Existing DIFC-LCIA cases to be administered by LCIA

Mar 2022


The uncertainty following the  abolishment of the Dubai International Financial Centre (DIFC)-London Court of International Arbitration (LCIA) Arbitration Institute last year has been largely resolved by a recent announcement of by the Dubai International Arbitration Centre (DIAC) and LCIA (our earlier post on the Dubai Decree here).  This is relevant for any pending DIFC-LCIA administered arbitrations, and those with contracts providing for DIFC-LCIA arbitration.

Key Points

  • Parties with contracts that provide for DIFC-LCIA arbitration , and where no dispute resolution proceedings have been commenced (or the matter has not been allocated a case number with DIFC-LCIA by 20 March 2022), will have any new dispute commencing on and from 21 March 2022 administered by the DIAC.  Enquiries should be directed to: ArbitrationCentre@DIAC.ae.
  • Where the cases have already commenced and have been allocated a case number on or before 20 March 2022, these cases will be administered by the LCIA. Enquiries should be directed to: DIFC-LCIAcasework@lcia.org.
  • Any funds paid by parties into accounts previously held by DIFC-LCIA and now by DIAC, will be transferred to the LCIA for administration and disbursement as required.

In September 2021 the Emirate of Dubai abolished the DIFC Arbitration Institute, the administering body of the DIFC-LCIA Arbitration Centre, under Decree No.34 of 2021 of the Government of Dubai (Decree). Under the Decree, property, assets, and lists of arbitrators and members, and selected staff would be transferred to the DIAC.  The Decree also allowed for a transition period of 6 months for these measures to take effect.

The DIAC and LCIA have now agreed that any cases formally registered and allocated a case number by the DIFC-LCIA on or before 20 March 2022 will be administered by the LCIA. The LCIA has noted that it will communicate with parties and tribunals regarding these changes as soon as practicable.

For disputes commenced on or after 21 March 2022 (or commenced but not registered and allocated a case number by the DIFC-LCIA), any arbitration, mediation or other alternative dispute resolution process which refers to the rules of DIFC-LCIA or such proceedings where the DIFC-LCIA is requested to act as appointing authority or administrator, shall be registered by DIAC and administered by DIAC in accordance with its rules.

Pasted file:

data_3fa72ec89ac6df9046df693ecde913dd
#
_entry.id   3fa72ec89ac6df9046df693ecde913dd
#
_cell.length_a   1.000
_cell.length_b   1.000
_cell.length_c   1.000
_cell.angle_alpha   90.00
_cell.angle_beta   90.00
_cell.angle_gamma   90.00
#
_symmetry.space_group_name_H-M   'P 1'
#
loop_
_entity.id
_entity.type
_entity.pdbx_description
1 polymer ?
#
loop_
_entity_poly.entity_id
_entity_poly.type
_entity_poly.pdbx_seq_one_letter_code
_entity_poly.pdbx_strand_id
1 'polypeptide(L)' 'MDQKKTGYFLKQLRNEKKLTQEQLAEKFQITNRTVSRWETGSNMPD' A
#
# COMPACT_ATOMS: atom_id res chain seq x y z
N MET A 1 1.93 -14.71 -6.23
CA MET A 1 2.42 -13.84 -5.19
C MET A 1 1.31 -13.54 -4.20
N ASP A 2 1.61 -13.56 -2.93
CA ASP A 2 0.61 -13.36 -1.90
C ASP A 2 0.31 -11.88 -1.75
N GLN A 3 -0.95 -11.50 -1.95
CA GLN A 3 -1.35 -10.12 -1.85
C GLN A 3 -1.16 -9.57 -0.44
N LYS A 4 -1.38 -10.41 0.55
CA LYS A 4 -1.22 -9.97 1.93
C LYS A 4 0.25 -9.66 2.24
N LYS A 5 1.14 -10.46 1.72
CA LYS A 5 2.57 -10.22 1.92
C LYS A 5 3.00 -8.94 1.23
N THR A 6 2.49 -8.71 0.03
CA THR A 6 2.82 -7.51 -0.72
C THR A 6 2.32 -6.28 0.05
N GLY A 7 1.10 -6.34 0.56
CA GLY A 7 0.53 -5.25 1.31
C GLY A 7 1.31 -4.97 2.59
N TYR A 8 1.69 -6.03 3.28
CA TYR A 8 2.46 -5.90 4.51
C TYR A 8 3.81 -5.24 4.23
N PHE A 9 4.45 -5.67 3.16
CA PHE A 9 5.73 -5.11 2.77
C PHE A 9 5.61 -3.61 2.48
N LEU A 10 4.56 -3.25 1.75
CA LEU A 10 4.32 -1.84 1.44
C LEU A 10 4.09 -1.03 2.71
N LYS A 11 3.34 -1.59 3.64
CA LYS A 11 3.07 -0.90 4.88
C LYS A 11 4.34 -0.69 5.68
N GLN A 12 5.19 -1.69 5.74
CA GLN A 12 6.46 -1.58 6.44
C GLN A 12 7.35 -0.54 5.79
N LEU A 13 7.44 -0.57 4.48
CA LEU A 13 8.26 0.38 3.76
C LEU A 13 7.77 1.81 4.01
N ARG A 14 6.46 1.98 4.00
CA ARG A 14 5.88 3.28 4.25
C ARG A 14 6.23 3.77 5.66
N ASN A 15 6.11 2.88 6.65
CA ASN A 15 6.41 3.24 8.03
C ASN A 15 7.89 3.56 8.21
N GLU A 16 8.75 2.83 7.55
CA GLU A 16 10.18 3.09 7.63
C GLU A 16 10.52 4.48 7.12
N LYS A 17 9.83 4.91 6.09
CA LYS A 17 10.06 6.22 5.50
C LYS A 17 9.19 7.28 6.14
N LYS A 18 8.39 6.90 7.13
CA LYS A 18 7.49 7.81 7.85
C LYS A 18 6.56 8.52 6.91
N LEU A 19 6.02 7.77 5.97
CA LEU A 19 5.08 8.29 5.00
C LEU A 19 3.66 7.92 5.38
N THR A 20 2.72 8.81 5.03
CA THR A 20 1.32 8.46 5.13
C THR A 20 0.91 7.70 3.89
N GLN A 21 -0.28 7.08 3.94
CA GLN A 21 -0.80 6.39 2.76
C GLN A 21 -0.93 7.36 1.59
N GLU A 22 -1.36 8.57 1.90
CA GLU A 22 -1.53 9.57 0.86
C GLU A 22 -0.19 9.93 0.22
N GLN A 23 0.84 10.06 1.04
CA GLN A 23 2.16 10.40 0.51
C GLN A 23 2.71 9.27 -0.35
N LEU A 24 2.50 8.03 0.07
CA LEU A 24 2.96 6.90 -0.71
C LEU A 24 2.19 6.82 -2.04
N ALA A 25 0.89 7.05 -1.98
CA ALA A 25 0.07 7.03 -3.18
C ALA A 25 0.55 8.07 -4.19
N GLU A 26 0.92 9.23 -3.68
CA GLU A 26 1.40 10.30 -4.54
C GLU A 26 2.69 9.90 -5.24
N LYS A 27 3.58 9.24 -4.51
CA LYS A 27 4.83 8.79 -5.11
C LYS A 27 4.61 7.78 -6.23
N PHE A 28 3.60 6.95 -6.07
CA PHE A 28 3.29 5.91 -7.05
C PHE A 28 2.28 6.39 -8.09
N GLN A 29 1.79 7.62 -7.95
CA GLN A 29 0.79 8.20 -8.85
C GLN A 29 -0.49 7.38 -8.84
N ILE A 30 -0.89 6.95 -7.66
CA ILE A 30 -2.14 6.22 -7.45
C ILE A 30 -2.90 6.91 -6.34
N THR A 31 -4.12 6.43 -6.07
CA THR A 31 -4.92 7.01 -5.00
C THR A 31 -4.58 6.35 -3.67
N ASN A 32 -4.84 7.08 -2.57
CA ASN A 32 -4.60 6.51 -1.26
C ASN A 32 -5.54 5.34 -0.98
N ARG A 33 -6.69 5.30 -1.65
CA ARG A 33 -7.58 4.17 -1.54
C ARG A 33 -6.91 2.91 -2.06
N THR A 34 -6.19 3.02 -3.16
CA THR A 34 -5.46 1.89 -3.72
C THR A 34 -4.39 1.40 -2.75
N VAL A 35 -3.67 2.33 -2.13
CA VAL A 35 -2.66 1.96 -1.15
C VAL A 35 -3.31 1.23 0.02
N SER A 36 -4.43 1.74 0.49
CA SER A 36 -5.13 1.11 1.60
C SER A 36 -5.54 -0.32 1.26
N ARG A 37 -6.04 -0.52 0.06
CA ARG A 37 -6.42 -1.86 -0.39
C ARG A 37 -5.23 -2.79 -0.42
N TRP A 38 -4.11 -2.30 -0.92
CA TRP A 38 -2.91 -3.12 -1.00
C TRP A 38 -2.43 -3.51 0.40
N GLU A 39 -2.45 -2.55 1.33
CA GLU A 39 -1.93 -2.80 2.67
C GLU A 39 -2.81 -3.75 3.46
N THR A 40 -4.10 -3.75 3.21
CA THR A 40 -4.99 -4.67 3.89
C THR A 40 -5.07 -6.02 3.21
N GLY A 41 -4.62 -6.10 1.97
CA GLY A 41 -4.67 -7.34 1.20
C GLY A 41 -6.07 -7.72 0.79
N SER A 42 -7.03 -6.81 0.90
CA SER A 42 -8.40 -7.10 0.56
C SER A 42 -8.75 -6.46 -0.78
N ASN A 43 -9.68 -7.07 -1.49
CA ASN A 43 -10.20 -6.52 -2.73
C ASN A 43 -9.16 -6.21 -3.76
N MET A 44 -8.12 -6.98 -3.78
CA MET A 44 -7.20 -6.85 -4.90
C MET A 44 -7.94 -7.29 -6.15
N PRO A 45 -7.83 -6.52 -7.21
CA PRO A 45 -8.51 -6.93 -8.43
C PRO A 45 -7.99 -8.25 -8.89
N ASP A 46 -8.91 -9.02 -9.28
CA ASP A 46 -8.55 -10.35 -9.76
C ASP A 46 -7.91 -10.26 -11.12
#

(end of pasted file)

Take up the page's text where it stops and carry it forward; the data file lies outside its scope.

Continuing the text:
All agreements providing for arbitration at the DIFC-LCIA, which were concluded by the date of entry into force of the Decree (20 September 2021), will be considered valid and effective by DIAC who will effectively act as substitute for DIFC-LCIA in the hearing and settlement of the disputes arising out of such agreements, unless the parties agree otherwise.

Parties with existing contracts containing DIFC-LCIA clauses, including where a dispute is not already on foot, need to be aware of the consequences of the recent announcement.  In light of the new arrangement in place between DIAC and LCIA, parties should consider whether they wish to make any changes to arbitration provisions in their contracts, particularly if DIAC is not the preferred administrating body – noting that DIAC rules of procedure will be deemed to apply, including in relation to fees and costs.

DIAC has issued new arbitration rules, which took effect from 21 March 2022. These new rules follow a similar pattern to the rule changes across various arbitration centres in 2021 (including the LCIA), such as embracing consolidation of proceedings, joinder of parties, identification of third-party funders, and a framework for expediting proceedings. The new DIAC rules also confirm that costs (including legal costs) can be awarded by a tribunal.


Edwina, a Partner in the International Arbitration team in Sydney, is an international law specialist with particular expertise in international arbitration and cross‑border China and regional Asian disputes. Edwina has acted as counsel and advocate in arbitrations in all the major arbitral institutions in international trade, shareholder, joint venture and IP disputes across a range of sectors.

Edwina’s working languages are English and Mandarin and she is admitted in Hong Kong and Australia. Edwina advises clients on climate and ESG risk mitigation including on the risks associated with climate-related statements and disclosures, claims about net-zero targets and general climate litigation risk as well as modern slavery and anti-bribery and corruption. Edwina has also acted on numerous disputes connected to clean energy and renewables projects spanning Australia, the Asia Pacific and Gulf regions.

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